After a fall of 31 percent from the 2006 high, housing prices are estimated to be approaching bottom, according to a Wall Street Journal article quoting the S&P;/Case-Schiller national composite home price index. “Housing prices will bottom in 2011” states Scott Simon, managing director at Pimco, who correctly predicted the housing crash in 2007. However, the article cautions, do not expect to return to the glory days of 2005 and 2006. Modest price recovery is the consensus of most money-management experts. Contact Parker Associates for more information at firstname.lastname@example.org.
New Home Price Projections In preparing revenue projections for budget planning, many builders rely upon past trends to forecast price increases for future years. This method turns out to be very misleading after the enormous price fluctuations of 2004-2011. A ten year trend of average price changes from 2001-2010 produces an overall average of 2.7 percent, whereas the ten years of steady growth from 1994 through 2003 provides an overall average of 4.7 percent (median of 4.4 percent) – a 74 percent differential, within a range of 3-6 percent. The 1994-2003 period following the recession of 1990-91 is a reasonable model for recovery from the 2007-09 recession despite the lingering […]
Housing Outlook NAHB Chief Economist David Crowe indicated that the building industry soon should be seeing tangible signs of improvement. Speaking at the Annual Construction Forecast Conference in April, Crowe cited positive factors such as affordability, favorable mortgage rates, tiny inventories of newly-built homes, declining vacancy rates, and pent-up demand caused by delayed household formations. “By the end of 2012, I expect new-home sales and starts to be back to where they were around the beginning of the recession in late 2007,” Crowe stated. He was even more positive about multi-family demand, projecting a 23 percent increase in 2011 starts, followed by greater gains in 2012. Contact Parker Associates at […]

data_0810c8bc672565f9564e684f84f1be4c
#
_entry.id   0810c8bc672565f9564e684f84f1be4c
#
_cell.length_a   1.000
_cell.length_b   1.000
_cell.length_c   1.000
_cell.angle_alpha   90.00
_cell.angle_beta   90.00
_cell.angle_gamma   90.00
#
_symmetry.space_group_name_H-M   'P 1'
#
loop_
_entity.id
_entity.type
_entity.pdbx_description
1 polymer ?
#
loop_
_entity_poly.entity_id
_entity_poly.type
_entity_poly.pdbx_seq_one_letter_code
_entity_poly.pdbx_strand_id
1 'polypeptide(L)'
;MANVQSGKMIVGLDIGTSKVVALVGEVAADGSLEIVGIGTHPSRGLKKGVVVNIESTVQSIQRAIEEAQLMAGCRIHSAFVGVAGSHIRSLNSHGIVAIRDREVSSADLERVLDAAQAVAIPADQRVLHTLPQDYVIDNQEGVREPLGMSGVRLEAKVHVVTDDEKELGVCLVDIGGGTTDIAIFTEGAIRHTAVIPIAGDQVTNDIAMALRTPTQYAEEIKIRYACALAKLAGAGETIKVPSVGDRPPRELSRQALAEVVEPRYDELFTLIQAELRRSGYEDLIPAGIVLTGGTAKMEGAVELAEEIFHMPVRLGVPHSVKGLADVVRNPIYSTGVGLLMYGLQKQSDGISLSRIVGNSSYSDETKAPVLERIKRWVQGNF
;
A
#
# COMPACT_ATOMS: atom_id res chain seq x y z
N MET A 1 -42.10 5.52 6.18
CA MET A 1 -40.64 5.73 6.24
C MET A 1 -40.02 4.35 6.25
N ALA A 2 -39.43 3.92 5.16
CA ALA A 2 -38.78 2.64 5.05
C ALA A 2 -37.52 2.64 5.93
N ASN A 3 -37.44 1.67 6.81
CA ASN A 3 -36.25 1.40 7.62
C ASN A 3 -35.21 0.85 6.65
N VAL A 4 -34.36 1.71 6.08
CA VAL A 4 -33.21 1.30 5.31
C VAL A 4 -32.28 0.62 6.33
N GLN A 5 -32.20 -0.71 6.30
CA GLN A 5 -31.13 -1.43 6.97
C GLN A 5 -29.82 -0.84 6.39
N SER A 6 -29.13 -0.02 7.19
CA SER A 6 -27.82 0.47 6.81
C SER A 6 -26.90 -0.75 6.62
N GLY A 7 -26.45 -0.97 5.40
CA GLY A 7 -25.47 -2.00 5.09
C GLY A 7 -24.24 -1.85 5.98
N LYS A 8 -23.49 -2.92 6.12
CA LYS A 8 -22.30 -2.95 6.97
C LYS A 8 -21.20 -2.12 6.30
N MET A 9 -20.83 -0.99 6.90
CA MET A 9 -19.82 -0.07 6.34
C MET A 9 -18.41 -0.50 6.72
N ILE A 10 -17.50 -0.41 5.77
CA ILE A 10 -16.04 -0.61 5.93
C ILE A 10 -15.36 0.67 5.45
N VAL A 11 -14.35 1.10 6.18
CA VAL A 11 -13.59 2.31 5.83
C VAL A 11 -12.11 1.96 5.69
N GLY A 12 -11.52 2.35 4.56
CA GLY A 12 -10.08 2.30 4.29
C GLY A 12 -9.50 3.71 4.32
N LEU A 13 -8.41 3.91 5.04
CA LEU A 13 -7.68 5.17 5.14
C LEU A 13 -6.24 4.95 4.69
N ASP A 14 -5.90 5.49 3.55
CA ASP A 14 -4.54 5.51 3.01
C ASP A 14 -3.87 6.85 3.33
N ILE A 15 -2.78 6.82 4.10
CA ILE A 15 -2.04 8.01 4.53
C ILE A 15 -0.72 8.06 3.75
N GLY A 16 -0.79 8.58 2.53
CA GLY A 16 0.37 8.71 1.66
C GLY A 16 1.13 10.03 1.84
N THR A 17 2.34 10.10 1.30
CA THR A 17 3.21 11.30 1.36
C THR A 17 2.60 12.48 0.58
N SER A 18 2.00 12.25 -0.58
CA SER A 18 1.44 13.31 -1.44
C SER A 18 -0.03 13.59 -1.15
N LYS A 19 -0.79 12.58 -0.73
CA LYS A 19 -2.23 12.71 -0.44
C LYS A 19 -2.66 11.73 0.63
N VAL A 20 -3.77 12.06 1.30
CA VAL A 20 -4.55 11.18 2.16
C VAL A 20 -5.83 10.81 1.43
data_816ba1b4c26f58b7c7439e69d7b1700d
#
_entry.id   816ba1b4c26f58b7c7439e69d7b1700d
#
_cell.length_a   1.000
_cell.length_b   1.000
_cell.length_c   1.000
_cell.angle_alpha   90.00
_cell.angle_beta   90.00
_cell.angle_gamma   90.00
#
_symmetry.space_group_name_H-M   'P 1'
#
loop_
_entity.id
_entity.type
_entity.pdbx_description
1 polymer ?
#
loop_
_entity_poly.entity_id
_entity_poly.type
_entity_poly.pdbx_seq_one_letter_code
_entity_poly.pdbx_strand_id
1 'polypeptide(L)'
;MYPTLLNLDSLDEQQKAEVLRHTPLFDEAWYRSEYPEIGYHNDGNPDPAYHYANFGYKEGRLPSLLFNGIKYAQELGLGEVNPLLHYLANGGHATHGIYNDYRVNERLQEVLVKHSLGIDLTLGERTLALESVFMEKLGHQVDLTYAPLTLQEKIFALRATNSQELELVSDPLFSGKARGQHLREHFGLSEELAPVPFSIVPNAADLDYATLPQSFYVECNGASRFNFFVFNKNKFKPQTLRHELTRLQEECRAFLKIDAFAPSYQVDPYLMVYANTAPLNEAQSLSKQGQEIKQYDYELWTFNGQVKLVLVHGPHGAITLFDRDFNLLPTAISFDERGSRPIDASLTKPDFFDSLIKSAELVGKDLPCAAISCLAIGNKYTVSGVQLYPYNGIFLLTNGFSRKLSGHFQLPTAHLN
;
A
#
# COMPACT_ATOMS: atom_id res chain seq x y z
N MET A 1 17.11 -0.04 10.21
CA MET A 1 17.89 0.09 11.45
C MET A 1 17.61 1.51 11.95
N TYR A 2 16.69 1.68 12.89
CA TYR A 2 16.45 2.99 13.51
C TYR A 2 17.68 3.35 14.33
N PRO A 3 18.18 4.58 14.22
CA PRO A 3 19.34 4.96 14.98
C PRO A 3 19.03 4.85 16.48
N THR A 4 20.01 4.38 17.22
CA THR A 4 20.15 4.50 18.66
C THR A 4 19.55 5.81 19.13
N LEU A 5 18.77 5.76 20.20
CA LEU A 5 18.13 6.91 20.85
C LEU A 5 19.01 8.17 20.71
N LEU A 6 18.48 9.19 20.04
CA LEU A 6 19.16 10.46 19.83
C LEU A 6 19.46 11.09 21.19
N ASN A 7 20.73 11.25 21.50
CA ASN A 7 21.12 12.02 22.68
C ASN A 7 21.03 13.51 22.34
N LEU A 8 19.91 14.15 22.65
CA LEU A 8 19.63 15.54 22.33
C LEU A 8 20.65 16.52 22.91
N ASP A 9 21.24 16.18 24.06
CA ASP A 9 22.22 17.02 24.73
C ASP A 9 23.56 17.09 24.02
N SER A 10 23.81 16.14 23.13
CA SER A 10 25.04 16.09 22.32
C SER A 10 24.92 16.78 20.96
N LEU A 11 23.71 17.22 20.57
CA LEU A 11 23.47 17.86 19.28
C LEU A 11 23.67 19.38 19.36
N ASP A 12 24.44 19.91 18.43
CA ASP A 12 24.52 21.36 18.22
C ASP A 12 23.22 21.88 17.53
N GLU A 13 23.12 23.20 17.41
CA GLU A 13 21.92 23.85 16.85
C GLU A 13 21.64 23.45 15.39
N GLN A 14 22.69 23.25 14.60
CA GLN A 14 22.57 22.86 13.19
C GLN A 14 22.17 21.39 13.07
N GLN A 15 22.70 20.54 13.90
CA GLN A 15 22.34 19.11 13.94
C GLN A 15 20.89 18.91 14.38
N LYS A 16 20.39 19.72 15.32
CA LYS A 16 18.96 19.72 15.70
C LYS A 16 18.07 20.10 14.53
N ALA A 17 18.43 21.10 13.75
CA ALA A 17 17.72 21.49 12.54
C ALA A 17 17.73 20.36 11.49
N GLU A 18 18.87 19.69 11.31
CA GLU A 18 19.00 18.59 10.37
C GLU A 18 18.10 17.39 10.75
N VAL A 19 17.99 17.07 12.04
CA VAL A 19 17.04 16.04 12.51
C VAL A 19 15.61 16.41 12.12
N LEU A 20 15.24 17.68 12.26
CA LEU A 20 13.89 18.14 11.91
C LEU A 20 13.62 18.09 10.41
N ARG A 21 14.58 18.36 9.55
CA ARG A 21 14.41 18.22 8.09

Gross Domestic Product Growth Positive signs of economic recovery were reported by U.S. GDP growth in the first quarter of 2011. Despite the limitations of poor weather, high gasoline prices and slower consumer spending, strong job increases reinforce other factors supporting a sustainable economic recovery. Substantial private-sector contributions to economic expansion continue to increase the prospects for 2011 growth. Contact Parker Associates for more information at email@example.com.
Profit Opportunities Still Available Despite the length of the Great Recession and its lingering tail, development opportunities of unusual value still come to Parker Associates on a weekly frequency. If you are in the real estate investment market, please contact one of our senior associates to review our files on available opportunities. “Tell us of your primary interest area and we will respond promptly,” states Senior Associate Chris Parker.
DEFINITION OF SPRAWL . . . Over the past few years, many writers have confused urban development sprawl with density – the lower the density, the greater the sprawl. Others have simply used sprawl to describe any type of urban development they personally find distasteful. The word has become a cliché for a wide variety of urban conditions without specific definition. Webster’s Dictionary describes sprawl as “to spread or develop irregularly” — a definition that applies to a great many urban areas at any density. The linear blight caused by major city streets suffering from unregulated peripheral development, both old and new, is likely to be accepted by most […]